The IT Council approved the classification of data into four categories. Please see this PDF for details on the four classification levels and examples of data for each level.
Data Classification is the foundation of UMD’s risk-based approach to protection of data and systems. Data classification assesses the expected risk of harm to an individual, groups, projects, or the University if the data/system were subject to unauthorized access, use, alteration, or disclosure.
In the context of data classification, harms may include negative psychological, reputational, financial, personal safety, legal, and others. It is important to note that UMD’s approach to analyzing harms does not only include financial repercussions to the University (or individuals). In considering the risk level a data set represents, it is just as important to consider the impact an unauthorized disclosure may have on the individual that is the subject of the data.
The classification of data determines the baseline security protections and controls that must be in place to protect a data set or information system. This may include security standards for physical and logical access controls, procedures and processes, and the level of review for third parties interacting with the data. Understanding the risk associated with data helps UMD balance protection of the confidentiality, integrity, and availability of data with the need to accomplish UMD’s academic, research, and service missions. Data users should keep in mind that the minimum security controls required increase as classification level moves from low to moderate to high to restricted. The key objective in identifying the classification level is to make a risk-based determination of what security controls to implement so that appropriate, but not excessive, protections are in place.
Ultimately, the individuals responsible for data classification are those that create, receive, or otherwise use a data set. Data users are often the best situated to understand the specific risks their data poses.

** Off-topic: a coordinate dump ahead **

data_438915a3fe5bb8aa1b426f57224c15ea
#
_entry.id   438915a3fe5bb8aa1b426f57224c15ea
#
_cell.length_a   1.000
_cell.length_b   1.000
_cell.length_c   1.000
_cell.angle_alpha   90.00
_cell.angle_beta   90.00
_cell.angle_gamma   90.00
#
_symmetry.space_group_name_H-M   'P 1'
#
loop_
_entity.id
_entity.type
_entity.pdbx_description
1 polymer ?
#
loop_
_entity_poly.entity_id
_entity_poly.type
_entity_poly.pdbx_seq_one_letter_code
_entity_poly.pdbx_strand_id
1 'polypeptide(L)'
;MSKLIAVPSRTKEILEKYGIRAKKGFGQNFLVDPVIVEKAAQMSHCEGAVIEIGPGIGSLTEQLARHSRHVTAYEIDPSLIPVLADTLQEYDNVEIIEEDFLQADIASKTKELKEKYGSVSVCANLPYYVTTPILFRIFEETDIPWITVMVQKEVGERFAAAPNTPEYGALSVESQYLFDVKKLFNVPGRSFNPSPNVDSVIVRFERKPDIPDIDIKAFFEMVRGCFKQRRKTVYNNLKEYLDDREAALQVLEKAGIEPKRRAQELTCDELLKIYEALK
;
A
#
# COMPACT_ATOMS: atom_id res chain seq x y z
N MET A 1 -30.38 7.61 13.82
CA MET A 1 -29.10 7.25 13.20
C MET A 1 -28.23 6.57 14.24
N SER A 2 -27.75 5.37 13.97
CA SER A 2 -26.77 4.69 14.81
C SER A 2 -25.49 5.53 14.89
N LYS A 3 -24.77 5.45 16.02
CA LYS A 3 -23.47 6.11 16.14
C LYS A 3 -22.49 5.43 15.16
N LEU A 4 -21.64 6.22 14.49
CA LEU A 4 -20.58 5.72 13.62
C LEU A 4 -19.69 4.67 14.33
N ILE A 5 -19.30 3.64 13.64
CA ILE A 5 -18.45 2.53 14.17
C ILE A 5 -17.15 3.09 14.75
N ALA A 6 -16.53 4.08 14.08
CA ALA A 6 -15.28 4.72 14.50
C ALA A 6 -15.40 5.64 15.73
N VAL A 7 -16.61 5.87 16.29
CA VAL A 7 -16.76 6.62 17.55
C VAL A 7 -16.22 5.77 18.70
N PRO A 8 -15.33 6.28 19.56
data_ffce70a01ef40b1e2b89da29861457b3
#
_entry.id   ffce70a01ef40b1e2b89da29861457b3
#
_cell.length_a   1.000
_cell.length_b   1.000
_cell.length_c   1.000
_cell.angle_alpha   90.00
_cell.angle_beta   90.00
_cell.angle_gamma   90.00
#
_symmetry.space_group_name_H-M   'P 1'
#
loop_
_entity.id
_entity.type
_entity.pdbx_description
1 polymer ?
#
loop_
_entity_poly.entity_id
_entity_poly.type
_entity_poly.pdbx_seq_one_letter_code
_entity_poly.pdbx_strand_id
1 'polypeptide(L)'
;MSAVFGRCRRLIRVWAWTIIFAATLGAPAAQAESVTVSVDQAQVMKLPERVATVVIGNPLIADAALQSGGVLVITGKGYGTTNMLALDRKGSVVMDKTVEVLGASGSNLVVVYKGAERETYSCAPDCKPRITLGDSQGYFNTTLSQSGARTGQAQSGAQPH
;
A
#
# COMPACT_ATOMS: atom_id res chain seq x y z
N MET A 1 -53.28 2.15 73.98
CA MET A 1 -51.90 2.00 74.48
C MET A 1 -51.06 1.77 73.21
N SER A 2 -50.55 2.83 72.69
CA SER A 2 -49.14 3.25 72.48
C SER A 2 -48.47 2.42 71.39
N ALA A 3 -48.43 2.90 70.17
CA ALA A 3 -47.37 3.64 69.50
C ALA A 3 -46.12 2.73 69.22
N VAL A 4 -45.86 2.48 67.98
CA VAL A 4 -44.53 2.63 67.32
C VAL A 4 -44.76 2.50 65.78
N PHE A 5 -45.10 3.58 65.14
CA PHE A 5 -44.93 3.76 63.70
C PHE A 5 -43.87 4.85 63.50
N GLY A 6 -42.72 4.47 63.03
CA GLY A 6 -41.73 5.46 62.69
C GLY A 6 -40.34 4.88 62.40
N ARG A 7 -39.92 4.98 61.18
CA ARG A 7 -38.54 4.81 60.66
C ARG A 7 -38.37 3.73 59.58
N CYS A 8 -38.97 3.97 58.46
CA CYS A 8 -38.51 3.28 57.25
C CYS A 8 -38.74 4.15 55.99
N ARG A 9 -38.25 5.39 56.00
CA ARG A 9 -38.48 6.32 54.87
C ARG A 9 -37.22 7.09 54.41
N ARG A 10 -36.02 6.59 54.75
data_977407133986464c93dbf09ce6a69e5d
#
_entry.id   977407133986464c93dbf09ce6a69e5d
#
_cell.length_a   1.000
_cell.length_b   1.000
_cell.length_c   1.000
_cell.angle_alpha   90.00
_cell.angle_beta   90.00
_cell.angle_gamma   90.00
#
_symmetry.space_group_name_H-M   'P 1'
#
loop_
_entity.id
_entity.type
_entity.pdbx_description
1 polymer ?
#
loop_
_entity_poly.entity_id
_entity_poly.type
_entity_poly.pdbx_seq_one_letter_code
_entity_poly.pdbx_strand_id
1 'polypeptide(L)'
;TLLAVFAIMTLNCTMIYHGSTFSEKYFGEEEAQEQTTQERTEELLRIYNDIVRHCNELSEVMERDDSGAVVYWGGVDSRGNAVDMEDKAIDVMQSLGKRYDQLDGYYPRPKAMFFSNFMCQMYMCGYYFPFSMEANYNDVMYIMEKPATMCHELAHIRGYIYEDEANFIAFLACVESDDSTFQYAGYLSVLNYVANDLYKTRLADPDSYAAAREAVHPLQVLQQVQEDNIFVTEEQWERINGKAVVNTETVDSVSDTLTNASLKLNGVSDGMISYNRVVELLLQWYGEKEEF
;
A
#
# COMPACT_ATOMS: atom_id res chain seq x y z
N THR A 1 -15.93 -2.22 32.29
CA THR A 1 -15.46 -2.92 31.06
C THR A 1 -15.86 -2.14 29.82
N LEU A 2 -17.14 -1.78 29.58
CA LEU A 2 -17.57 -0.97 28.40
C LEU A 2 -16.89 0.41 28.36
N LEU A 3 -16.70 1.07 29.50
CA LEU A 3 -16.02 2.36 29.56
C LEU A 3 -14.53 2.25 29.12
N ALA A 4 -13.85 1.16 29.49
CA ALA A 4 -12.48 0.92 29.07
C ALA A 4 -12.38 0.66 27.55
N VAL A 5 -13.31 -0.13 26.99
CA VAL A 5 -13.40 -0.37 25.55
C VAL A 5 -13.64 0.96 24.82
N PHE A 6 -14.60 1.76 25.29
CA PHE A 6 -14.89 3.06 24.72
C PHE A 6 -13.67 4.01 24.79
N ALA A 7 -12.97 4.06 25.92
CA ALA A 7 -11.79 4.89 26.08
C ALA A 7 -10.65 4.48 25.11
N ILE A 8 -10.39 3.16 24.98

Data classification is a straightforward, but not always simple, analysis of a handful of considerations. While these are not necessarily the only questions to be asked, the following questions provide a basic starting point:
No. While the identifiability of a data set may impact the risk it represents to an individual, the risk of harm analysis also considers the nature of the underlying data. For example, data generated for a study examining preferred flavors of ice cream could be directly identifiable (name, address, etc), but there is no significant risk of harm in knowing an individual’s favorite flavor of ice cream. On the other hand, data generated for a study on opioid use would represent a significant risk to the individuals involved in the study if they were identified. Further, legal requirements (ex., contracts) may require treating an otherwise de-identified data set as though it were high-risk data.
If a contract, law, or other legal obligation requires certain security measures, those measures must be put in place regardless of what Data Classification category may have otherwise been appropriate for the data set.
DIT is available to help with any data classification questions. You can email firstname.lastname@example.org, and we’ll work with you to determine the classification level of your data.
If you believe your data represents a higher risk than DIT’s understanding, you can elect to treat your data as though it were a higher level of risk. However, if you request that your data set be classified as High or Restricted, the security controls required for that level of classification must be in place for at least 1 year prior to re-review. If you believe your data represents a lower risk than DIT’s understanding, DIT will work with you to better understand your data. However, DIT is responsible for making the final decision as to the level of risk data represents.
The Classification of data determines the security controls that must be put in place to protect it. There are many tools, services, and advice that DIT provides to assist in complying with these requirements, and your local IT and/or research administration staff may be able to direct you to pre-approved tools or services for specialized needs. For more information, see the list of DIT-approved tools and services. DIT’s Compliance team can be reached for additional assistance at email@example.com.
The Data Risk Guide to Commonly Used DIT Services article outlines which commonly used services and systems are appropriate for various data types.
The Securely Share Data and Files article outlines which commonly used services and systems are appropriate for various data types.